It’s about the entrepreneurial journey being a single mom and how anybody can do it. We still don’t see many female entrepreneurs, especially single mom entrepreneurs, given a platform. Anyone can start a business if they have money, but if you don’t have money then how do you bootstrap?

What’s the biggest challenge or misconception of being a single mom and entrepreneur?

What’s really hard is when married women, even my friends sometimes, say, “My husband is traveling so I’m a ‘single mom’ this week.” I’m at the point in my life where I am comfortable saying, “No, you don’t get to say that. Call yourself whatever you want, but you don’t get that title … until you’re it.” Being a single mom is not, not having someone in the house for a week—it’s paying all of your bills, being the caretaker for everything.

And they might not know that’s inconsiderate to say because they’ve never lived that experience.

Exactly! Yesterday, I was at an event for my client and someone came up and asked me what my background was. I told her I’m from Dallas, I went to SMU, that I worked in HR for years before starting my businesses. And she said, “No, what is your background? You’re so exotic. I just need to know what are you.” I don’t think she meant it in a bad way. But I want to be known for the work that I do, not where I am “from-from.” There’s a lot of work we have to do.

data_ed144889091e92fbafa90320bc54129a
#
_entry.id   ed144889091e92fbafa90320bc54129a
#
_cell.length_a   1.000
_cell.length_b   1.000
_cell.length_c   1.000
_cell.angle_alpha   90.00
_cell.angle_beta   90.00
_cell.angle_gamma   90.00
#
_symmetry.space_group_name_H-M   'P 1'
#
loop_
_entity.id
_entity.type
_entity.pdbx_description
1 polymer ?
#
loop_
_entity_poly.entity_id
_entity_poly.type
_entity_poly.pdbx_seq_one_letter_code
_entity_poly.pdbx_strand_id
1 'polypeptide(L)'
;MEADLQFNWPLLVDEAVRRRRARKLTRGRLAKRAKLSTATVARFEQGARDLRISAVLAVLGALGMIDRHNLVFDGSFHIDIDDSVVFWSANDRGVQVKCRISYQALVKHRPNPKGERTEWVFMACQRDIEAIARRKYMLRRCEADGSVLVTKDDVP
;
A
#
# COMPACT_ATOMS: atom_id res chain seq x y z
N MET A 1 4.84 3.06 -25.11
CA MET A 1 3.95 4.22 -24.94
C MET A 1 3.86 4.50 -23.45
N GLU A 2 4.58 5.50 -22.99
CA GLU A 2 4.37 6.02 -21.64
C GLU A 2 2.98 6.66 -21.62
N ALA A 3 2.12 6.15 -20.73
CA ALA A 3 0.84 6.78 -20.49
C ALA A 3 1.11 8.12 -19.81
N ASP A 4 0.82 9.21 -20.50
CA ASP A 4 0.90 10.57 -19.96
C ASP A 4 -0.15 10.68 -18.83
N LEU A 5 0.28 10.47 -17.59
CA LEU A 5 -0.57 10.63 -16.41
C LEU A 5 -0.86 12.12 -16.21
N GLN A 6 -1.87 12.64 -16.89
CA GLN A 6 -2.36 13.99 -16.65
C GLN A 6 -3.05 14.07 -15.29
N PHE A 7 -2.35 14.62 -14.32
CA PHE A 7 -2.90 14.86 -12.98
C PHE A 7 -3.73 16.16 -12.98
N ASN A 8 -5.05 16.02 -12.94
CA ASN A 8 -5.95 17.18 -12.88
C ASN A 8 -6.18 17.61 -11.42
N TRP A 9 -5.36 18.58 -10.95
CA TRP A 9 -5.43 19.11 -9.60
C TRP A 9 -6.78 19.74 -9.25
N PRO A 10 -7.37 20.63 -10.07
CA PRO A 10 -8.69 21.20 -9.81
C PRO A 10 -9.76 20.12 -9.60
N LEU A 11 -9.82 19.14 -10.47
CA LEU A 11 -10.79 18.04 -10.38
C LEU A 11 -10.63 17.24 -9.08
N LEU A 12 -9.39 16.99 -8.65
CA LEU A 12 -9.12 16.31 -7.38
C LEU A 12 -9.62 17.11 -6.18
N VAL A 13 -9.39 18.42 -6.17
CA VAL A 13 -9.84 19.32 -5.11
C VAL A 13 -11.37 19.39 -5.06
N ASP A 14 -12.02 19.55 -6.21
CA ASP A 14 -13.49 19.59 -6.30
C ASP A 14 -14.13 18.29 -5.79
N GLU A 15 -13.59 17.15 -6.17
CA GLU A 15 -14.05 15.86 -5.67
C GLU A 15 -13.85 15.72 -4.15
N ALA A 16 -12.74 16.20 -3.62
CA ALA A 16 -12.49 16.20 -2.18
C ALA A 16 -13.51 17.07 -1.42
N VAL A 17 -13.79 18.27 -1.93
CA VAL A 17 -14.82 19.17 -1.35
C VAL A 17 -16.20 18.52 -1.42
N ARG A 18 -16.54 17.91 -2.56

Has this kind of ignorance—about your gender, race, single mom status—been the most difficult part of building your businesses?

I’m a little guy, and big businesses have gotten away with bad behavior for so long. We got sued last week by a very large company, which is frustrating. As a small company, it’s somewhat flattering to have big companies watching you and what media attention you get, but …

How do you bounce back from setbacks in life and business?

I allow myself to be sad for one day. Cry for one day, and then pick up and move on. There are downs; there are challenges. But when you change your attitude, it changes your perspective. You realize that with every challenge there is a win. Yes, I could be so defeated by [a lawsuit], just as I could be so defeated by a divorce or a death in the family. But being a single mom helped me realize that I don’t have time to be defeated.

That’s an amazing life lesson to teach your son.

That’s why he’s part of the business. He sees the ebbs and flows.

Do you consider Zain to be your business partner?

Absolutely. I started Fluffpop when he was 3 years old, and that was to create a healthier candy option for him. He’s been an inspiration for growing the business, seeing his viewpoint and what he likes and does not like. He sits in on my meetings; at events he’ll pass out popcorn and talk to people. He knows what it means to work. And he sees the world differently because of it.

It sounds like you’re a real team.

We have a deal—it’s him and me. I’m not his mom; he’s not my son. We’re a partnership. There are no chores in the house; there are responsibilities we both have to make the house work well. I don’t do nannies. I want to be the one who walks him to school in the morning, to pick him up, to cook dinner at night. We try to do a lot of things together because he’s going to grow up one day.